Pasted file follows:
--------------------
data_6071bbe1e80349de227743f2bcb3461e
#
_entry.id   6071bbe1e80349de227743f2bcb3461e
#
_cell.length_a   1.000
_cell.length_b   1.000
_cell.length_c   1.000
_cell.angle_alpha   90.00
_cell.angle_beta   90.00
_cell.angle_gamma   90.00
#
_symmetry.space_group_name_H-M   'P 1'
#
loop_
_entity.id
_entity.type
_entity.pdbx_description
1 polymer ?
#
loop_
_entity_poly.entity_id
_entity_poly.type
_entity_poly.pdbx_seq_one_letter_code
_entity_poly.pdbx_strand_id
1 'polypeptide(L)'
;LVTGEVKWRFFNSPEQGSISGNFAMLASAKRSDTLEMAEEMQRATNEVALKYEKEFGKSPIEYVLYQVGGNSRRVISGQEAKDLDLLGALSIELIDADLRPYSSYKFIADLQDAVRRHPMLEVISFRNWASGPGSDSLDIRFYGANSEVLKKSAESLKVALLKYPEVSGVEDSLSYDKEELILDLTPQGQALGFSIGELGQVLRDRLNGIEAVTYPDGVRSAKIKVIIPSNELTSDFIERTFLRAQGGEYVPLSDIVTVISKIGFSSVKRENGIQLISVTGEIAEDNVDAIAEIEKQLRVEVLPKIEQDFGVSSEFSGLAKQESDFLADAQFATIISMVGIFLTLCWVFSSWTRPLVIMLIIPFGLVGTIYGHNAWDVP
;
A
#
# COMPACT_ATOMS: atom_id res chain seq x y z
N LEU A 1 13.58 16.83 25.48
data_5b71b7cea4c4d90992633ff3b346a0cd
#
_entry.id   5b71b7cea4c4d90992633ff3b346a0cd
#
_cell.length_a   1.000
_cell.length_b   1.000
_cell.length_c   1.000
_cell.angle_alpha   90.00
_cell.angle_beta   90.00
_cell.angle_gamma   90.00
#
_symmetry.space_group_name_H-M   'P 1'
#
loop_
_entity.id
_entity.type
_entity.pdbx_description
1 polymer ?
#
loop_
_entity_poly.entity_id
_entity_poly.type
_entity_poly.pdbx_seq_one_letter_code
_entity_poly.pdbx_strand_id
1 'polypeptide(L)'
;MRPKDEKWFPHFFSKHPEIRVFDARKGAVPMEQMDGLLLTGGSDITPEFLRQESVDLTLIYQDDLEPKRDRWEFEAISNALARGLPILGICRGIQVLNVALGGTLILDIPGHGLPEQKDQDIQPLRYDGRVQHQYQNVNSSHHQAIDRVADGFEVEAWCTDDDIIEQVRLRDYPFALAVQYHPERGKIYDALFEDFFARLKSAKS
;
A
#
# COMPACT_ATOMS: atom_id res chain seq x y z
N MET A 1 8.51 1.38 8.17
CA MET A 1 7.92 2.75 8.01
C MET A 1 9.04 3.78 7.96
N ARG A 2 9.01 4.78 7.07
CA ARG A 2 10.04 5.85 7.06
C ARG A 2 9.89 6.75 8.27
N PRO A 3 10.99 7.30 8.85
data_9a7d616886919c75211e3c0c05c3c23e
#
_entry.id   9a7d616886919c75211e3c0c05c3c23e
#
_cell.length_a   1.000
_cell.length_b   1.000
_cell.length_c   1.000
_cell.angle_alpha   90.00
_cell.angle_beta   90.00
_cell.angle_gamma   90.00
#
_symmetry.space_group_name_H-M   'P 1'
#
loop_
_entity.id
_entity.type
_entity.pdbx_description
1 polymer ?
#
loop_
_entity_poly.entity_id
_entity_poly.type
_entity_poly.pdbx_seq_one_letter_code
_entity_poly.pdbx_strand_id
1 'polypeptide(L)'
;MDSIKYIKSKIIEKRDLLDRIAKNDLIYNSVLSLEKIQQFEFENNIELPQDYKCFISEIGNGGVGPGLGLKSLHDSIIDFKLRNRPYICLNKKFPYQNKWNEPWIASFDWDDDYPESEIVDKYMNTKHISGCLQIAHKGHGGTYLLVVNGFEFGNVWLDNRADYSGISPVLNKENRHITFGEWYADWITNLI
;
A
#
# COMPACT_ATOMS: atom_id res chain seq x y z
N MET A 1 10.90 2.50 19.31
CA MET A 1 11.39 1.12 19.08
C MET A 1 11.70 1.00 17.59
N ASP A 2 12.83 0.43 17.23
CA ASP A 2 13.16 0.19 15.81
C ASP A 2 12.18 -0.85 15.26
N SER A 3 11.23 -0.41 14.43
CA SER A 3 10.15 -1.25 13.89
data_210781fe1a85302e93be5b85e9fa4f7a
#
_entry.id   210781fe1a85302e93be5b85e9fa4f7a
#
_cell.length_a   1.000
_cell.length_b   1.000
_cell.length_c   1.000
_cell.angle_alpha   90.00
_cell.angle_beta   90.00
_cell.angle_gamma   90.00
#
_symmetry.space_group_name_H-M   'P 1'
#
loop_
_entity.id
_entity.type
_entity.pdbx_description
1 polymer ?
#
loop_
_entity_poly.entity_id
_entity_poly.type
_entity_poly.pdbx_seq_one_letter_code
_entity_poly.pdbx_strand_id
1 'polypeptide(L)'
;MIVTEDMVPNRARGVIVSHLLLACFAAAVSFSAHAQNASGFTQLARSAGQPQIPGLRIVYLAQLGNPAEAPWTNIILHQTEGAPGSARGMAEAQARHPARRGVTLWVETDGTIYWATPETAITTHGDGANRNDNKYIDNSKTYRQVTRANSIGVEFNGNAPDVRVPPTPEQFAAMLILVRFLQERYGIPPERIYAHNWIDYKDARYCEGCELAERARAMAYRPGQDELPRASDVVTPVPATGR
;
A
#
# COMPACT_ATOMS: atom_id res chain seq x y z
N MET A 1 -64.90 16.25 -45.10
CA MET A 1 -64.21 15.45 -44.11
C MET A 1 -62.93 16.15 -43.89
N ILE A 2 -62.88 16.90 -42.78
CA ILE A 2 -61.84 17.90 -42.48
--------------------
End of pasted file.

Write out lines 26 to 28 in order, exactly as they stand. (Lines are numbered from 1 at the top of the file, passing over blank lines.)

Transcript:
;LVTGEVKWRFFNSPEQGSISGNFAMLASAKRSDTLEMAEEMQRATNEVALKYEKEFGKSPIEYVLYQVGGNSRRVISGQEAKDLDLLGALSIELIDADLRPYSSYKFIADLQDAVRRHPMLEVISFRNWASGPGSDSLDIRFYGANSEVLKKSAESLKVALLKYPEVSGVEDSLSYDKEELILDLTPQGQALGFSIGELGQVLRDRLNGIEAVTYPDGVRSAKIKVIIPSNELTSDFIERTFLRAQGGEYVPLSDIVTVISKIGFSSVKRENGIQLISVTGEIAEDNVDAIAEIEKQLRVEVLPKIEQDFGVSSEFSGLAKQESDFLADAQFATIISMVGIFLTLCWVFSSWTRPLVIMLIIPFGLVGTIYGHNAWDVP
;
A